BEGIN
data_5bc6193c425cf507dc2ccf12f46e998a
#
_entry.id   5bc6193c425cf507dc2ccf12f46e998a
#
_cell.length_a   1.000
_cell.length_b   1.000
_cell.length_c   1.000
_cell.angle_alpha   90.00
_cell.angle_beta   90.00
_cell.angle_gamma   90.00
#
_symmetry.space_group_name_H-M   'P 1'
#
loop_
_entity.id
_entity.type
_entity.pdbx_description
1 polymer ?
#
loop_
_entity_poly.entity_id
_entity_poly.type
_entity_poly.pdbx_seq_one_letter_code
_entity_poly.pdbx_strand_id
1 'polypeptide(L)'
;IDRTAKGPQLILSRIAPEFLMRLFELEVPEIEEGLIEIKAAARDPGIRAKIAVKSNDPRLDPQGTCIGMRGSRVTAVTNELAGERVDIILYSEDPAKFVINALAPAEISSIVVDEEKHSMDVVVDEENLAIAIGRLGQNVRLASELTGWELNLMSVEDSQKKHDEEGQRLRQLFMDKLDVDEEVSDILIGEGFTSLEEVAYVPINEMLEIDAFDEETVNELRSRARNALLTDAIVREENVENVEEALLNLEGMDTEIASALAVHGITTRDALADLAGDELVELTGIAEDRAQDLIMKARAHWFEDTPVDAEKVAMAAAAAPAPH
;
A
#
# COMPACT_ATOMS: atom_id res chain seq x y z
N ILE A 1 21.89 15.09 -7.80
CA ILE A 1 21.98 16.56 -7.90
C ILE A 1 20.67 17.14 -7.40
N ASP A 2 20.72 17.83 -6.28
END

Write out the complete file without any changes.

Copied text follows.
data_5bc6193c425cf507dc2ccf12f46e998a
#
_entry.id   5bc6193c425cf507dc2ccf12f46e998a
#
_cell.length_a   1.000
_cell.length_b   1.000
_cell.length_c   1.000
_cell.angle_alpha   90.00
_cell.angle_beta   90.00
_cell.angle_gamma   90.00
#
_symmetry.space_group_name_H-M   'P 1'
#
loop_
_entity.id
_entity.type
_entity.pdbx_description
1 polymer ?
#
loop_
_entity_poly.entity_id
_entity_poly.type
_entity_poly.pdbx_seq_one_letter_code
_entity_poly.pdbx_strand_id
1 'polypeptide(L)'
;IDRTAKGPQLILSRIAPEFLMRLFELEVPEIEEGLIEIKAAARDPGIRAKIAVKSNDPRLDPQGTCIGMRGSRVTAVTNELAGERVDIILYSEDPAKFVINALAPAEISSIVVDEEKHSMDVVVDEENLAIAIGRLGQNVRLASELTGWELNLMSVEDSQKKHDEEGQRLRQLFMDKLDVDEEVSDILIGEGFTSLEEVAYVPINEMLEIDAFDEETVNELRSRARNALLTDAIVREENVENVEEALLNLEGMDTEIASALAVHGITTRDALADLAGDELVELTGIAEDRAQDLIMKARAHWFEDTPVDAEKVAMAAAAAPAPH
;
A
#
# COMPACT_ATOMS: atom_id res chain seq x y z
N ILE A 1 21.89 15.09 -7.80
CA ILE A 1 21.98 16.56 -7.90
C ILE A 1 20.67 17.14 -7.40
N ASP A 2 20.72 17.83 -6.28